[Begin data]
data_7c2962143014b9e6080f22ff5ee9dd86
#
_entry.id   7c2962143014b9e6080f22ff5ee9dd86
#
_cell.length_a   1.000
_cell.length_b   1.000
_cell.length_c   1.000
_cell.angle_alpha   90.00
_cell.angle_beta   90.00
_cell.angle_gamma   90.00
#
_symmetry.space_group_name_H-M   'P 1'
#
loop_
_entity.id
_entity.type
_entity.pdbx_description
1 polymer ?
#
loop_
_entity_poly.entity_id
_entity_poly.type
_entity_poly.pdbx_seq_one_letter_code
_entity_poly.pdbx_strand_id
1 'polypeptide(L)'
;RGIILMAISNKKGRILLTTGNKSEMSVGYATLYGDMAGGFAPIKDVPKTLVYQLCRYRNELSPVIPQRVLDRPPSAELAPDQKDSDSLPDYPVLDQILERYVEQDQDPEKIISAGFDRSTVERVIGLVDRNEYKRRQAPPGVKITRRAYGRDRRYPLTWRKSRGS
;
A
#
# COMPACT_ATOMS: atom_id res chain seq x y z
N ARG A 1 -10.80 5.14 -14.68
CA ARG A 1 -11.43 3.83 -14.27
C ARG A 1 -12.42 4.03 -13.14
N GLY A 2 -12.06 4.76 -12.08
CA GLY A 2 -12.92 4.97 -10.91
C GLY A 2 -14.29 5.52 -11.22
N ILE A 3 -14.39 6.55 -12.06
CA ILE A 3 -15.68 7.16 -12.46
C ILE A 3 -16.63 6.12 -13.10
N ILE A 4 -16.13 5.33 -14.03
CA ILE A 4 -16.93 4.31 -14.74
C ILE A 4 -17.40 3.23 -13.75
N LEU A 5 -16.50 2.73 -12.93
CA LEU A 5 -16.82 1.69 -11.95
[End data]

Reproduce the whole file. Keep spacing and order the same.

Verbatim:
data_7c2962143014b9e6080f22ff5ee9dd86
#
_entry.id   7c2962143014b9e6080f22ff5ee9dd86
#
_cell.length_a   1.000
_cell.length_b   1.000
_cell.length_c   1.000
_cell.angle_alpha   90.00
_cell.angle_beta   90.00
_cell.angle_gamma   90.00
#
_symmetry.space_group_name_H-M   'P 1'
#
loop_
_entity.id
_entity.type
_entity.pdbx_description
1 polymer ?
#
loop_
_entity_poly.entity_id
_entity_poly.type
_entity_poly.pdbx_seq_one_letter_code
_entity_poly.pdbx_strand_id
1 'polypeptide(L)'
;RGIILMAISNKKGRILLTTGNKSEMSVGYATLYGDMAGGFAPIKDVPKTLVYQLCRYRNELSPVIPQRVLDRPPSAELAPDQKDSDSLPDYPVLDQILERYVEQDQDPEKIISAGFDRSTVERVIGLVDRNEYKRRQAPPGVKITRRAYGRDRRYPLTWRKSRGS
;
A
#
# COMPACT_ATOMS: atom_id res chain seq x y z
N ARG A 1 -10.80 5.14 -14.68
CA ARG A 1 -11.43 3.83 -14.27
C ARG A 1 -12.42 4.03 -13.14
N GLY A 2 -12.06 4.76 -12.08
CA GLY A 2 -12.92 4.97 -10.91
C GLY A 2 -14.29 5.52 -11.22
N ILE A 3 -14.39 6.55 -12.06
CA ILE A 3 -15.68 7.16 -12.46
C ILE A 3 -16.63 6.12 -13.10
N ILE A 4 -16.13 5.33 -14.03
CA ILE A 4 -16.93 4.31 -14.74
C ILE A 4 -17.40 3.23 -13.75
N LEU A 5 -16.50 2.73 -12.93
CA LEU A 5 -16.82 1.69 -11.95